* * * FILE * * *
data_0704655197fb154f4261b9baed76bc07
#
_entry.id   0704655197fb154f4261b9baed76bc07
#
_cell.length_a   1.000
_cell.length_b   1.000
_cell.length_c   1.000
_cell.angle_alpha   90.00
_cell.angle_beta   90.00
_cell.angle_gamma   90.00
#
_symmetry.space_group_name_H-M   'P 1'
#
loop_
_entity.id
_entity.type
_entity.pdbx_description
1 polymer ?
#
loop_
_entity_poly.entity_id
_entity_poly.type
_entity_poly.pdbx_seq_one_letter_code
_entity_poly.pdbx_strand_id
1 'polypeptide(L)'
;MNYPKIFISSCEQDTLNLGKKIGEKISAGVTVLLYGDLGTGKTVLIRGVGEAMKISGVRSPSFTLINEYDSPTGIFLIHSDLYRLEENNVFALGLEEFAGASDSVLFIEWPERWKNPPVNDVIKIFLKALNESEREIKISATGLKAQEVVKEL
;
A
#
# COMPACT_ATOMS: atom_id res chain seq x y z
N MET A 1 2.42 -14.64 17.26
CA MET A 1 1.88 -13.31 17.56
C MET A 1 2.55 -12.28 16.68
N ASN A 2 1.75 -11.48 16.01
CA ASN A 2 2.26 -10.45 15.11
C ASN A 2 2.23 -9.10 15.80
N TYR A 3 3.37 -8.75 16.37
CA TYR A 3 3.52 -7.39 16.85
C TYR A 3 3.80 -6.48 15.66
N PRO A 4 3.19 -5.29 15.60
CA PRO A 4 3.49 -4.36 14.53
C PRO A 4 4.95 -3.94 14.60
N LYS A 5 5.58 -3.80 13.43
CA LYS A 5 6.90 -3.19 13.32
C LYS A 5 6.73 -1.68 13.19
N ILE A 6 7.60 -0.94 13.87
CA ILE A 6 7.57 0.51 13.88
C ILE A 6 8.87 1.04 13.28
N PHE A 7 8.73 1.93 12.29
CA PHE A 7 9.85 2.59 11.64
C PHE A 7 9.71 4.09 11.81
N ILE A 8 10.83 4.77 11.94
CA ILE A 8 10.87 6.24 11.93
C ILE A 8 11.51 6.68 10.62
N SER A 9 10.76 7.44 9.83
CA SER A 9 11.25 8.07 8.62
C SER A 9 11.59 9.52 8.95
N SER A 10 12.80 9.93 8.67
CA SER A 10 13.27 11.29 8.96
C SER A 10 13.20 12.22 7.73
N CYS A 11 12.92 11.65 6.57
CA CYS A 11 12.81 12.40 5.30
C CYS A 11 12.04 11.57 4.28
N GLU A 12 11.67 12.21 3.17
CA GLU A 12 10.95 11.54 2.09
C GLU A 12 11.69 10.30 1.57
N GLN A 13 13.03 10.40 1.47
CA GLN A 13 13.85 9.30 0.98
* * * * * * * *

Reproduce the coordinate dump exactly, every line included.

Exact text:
data_0704655197fb154f4261b9baed76bc07
#
_entry.id   0704655197fb154f4261b9baed76bc07
#
_cell.length_a   1.000
_cell.length_b   1.000
_cell.length_c   1.000
_cell.angle_alpha   90.00
_cell.angle_beta   90.00
_cell.angle_gamma   90.00
#
_symmetry.space_group_name_H-M   'P 1'
#
loop_
_entity.id
_entity.type
_entity.pdbx_description
1 polymer ?
#
loop_
_entity_poly.entity_id
_entity_poly.type
_entity_poly.pdbx_seq_one_letter_code
_entity_poly.pdbx_strand_id
1 'polypeptide(L)'
;MNYPKIFISSCEQDTLNLGKKIGEKISAGVTVLLYGDLGTGKTVLIRGVGEAMKISGVRSPSFTLINEYDSPTGIFLIHSDLYRLEENNVFALGLEEFAGASDSVLFIEWPERWKNPPVNDVIKIFLKALNESEREIKISATGLKAQEVVKEL
;
A
#
# COMPACT_ATOMS: atom_id res chain seq x y z
N MET A 1 2.42 -14.64 17.26
CA MET A 1 1.88 -13.31 17.56
C MET A 1 2.55 -12.28 16.68
N ASN A 2 1.75 -11.48 16.01
CA ASN A 2 2.26 -10.45 15.11
C ASN A 2 2.23 -9.10 15.80
N TYR A 3 3.37 -8.75 16.37
CA TYR A 3 3.52 -7.39 16.85
C TYR A 3 3.80 -6.48 15.66
N PRO A 4 3.19 -5.29 15.60
CA PRO A 4 3.49 -4.36 14.53
C PRO A 4 4.95 -3.94 14.60
N LYS A 5 5.58 -3.80 13.43
CA LYS A 5 6.90 -3.19 13.32
C LYS A 5 6.73 -1.68 13.19
N ILE A 6 7.60 -0.94 13.87
CA ILE A 6 7.57 0.51 13.88
C ILE A 6 8.87 1.04 13.28
N PHE A 7 8.73 1.93 12.29
CA PHE A 7 9.85 2.59 11.64
C PHE A 7 9.71 4.09 11.81
N ILE A 8 10.83 4.77 11.94
CA ILE A 8 10.87 6.24 11.93
C ILE A 8 11.51 6.68 10.62
N SER A 9 10.76 7.44 9.83
CA SER A 9 11.25 8.07 8.62
C SER A 9 11.59 9.52 8.95
N SER A 10 12.80 9.93 8.67
CA SER A 10 13.27 11.29 8.96
C SER A 10 13.20 12.22 7.73
N CYS A 11 12.92 11.65 6.57
CA CYS A 11 12.81 12.40 5.30
C CYS A 11 12.04 11.57 4.28
N GLU A 12 11.67 12.21 3.17
CA GLU A 12 10.95 11.54 2.09
C GLU A 12 11.69 10.30 1.57
N GLN A 13 13.03 10.40 1.47
CA GLN A 13 13.85 9.30 0.98